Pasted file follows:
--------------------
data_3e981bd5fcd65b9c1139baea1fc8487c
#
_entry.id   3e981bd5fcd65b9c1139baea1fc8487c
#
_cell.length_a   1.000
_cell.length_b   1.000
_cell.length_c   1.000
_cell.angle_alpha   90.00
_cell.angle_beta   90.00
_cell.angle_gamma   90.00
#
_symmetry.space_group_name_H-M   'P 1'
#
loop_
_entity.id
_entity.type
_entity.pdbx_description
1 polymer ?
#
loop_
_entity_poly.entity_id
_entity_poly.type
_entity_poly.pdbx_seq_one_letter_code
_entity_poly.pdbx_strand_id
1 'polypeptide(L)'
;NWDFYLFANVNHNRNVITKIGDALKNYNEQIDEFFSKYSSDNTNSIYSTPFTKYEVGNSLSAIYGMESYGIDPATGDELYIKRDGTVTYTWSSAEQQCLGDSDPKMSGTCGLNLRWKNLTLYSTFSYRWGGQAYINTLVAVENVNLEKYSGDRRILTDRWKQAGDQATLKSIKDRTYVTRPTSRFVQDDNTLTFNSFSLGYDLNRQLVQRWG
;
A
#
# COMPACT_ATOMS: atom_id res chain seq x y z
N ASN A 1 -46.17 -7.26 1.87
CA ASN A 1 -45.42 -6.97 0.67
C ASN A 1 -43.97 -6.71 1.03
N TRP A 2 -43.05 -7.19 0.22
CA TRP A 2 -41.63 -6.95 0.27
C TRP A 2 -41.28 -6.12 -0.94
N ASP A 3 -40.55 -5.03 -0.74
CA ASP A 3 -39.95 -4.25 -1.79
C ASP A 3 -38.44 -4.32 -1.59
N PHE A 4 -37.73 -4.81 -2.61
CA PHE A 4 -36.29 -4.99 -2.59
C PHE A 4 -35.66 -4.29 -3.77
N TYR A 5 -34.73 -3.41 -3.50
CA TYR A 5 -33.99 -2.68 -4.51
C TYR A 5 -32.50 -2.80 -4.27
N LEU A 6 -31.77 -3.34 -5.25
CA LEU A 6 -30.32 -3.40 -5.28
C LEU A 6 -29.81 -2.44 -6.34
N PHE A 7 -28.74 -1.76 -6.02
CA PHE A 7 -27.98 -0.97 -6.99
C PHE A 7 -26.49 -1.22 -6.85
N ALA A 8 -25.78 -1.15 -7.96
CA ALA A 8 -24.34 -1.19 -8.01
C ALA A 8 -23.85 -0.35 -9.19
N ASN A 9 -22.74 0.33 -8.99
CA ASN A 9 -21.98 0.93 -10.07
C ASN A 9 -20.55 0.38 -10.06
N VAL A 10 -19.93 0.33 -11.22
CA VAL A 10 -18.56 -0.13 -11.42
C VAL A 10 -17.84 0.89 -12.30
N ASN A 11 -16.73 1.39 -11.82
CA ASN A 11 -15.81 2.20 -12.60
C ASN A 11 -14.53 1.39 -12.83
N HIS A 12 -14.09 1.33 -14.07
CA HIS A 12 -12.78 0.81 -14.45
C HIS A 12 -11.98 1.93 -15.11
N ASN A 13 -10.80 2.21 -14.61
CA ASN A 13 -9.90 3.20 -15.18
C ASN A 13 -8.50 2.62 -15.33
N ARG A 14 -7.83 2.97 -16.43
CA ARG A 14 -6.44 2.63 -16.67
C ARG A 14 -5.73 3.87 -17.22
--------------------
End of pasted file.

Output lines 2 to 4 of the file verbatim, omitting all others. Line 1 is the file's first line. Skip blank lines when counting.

#
_entry.id   3e981bd5fcd65b9c1139baea1fc8487c
#